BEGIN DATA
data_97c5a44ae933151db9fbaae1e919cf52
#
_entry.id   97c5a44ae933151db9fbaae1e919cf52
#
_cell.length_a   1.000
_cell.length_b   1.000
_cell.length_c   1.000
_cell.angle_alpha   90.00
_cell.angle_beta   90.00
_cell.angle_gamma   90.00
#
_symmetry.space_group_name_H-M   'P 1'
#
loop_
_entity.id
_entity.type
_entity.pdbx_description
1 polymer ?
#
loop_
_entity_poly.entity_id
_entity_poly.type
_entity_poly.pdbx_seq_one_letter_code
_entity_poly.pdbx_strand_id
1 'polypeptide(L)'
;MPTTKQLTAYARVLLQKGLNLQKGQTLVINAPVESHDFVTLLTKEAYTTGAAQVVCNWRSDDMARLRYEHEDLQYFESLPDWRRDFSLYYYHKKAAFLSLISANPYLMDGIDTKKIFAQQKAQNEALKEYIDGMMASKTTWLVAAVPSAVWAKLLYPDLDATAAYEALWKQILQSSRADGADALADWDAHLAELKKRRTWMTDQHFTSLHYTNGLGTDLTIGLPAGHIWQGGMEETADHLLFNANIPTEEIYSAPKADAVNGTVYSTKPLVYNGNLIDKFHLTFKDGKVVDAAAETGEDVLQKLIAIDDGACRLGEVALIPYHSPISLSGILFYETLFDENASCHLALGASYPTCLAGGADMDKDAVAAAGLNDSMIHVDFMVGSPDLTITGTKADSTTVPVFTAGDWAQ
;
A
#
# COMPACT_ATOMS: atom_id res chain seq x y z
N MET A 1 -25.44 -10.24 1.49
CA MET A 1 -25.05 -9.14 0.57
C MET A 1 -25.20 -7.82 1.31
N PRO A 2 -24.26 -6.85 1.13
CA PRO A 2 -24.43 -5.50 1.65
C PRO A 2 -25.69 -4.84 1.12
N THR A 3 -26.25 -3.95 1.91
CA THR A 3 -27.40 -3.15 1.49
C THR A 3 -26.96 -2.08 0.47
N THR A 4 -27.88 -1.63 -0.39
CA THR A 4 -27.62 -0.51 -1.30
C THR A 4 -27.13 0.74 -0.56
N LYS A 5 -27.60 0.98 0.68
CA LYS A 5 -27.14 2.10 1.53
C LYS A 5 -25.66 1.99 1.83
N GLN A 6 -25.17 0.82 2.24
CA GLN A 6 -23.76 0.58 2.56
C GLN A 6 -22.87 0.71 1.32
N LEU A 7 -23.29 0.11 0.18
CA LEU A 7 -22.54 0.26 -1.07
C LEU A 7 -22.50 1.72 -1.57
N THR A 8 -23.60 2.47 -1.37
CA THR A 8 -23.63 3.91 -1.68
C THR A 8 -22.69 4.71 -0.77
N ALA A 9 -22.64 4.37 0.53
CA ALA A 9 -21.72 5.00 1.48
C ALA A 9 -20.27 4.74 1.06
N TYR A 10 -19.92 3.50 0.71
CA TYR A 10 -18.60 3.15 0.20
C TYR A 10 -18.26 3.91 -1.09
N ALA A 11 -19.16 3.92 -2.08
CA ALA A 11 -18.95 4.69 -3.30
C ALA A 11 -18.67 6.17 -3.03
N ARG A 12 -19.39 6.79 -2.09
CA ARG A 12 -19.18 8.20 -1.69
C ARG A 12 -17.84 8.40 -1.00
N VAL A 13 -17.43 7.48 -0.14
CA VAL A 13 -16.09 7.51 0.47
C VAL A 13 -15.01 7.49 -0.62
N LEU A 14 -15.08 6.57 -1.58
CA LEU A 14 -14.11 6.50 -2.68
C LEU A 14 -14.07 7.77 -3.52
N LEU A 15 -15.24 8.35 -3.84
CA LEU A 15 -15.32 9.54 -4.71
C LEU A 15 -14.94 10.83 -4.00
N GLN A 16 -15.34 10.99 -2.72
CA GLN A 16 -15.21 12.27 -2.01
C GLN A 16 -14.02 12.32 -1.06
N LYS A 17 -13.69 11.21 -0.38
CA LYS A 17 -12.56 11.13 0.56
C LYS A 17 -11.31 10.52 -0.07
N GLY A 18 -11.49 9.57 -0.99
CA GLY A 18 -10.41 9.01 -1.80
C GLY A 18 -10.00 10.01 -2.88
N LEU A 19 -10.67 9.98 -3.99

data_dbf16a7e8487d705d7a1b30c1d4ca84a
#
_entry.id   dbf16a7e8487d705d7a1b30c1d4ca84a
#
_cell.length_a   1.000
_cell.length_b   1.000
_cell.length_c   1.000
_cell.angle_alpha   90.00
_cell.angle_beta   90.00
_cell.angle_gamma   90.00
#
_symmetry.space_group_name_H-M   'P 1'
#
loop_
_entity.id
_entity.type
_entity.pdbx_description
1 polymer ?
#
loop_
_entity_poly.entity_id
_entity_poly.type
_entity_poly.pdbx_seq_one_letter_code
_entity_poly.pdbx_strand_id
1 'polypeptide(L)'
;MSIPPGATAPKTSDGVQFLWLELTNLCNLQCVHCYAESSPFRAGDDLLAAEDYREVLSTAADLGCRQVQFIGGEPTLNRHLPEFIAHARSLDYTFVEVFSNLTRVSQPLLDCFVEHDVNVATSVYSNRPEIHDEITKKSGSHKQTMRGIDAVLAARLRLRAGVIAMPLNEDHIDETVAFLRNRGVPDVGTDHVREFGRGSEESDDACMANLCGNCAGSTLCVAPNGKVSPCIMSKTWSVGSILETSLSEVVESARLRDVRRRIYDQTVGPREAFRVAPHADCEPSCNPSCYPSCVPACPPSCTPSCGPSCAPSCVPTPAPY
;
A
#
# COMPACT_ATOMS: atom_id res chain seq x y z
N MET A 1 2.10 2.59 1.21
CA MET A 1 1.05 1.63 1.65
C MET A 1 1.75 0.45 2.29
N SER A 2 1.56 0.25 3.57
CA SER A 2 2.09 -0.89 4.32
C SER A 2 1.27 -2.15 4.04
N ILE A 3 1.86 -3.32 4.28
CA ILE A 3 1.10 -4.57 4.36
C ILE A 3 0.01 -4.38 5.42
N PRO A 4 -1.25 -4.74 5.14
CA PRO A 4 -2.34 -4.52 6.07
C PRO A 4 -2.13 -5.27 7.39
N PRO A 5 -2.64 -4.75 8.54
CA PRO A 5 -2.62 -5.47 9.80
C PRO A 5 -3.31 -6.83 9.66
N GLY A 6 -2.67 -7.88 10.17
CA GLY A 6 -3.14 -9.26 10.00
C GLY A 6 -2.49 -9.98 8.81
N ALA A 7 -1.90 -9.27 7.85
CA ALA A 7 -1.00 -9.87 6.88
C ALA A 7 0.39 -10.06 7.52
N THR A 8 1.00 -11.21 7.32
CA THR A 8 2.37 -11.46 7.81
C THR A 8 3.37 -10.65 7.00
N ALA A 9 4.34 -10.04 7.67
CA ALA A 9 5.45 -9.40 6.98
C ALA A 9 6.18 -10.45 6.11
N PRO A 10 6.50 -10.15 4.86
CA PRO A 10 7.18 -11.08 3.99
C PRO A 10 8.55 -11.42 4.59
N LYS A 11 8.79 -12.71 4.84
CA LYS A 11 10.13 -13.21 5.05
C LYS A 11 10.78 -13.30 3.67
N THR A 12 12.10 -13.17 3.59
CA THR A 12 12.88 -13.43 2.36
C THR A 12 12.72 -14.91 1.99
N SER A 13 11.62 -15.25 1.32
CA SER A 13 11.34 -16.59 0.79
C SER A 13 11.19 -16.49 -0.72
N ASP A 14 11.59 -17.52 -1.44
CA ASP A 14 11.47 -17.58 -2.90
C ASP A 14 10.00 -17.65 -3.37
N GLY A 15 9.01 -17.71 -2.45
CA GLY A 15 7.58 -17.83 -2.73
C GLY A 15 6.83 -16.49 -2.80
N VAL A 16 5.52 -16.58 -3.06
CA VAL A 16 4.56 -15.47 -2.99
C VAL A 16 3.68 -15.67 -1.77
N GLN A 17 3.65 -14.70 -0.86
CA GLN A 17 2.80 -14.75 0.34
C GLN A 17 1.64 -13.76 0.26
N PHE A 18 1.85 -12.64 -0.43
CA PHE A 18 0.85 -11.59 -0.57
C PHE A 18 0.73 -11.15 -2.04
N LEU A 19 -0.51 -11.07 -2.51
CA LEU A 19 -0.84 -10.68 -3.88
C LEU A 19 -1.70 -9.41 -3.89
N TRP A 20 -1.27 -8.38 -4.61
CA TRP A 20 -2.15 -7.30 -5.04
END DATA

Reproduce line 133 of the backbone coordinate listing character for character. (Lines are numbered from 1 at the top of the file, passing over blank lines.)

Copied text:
C GLY A 6 -2.49 -9.98 8.81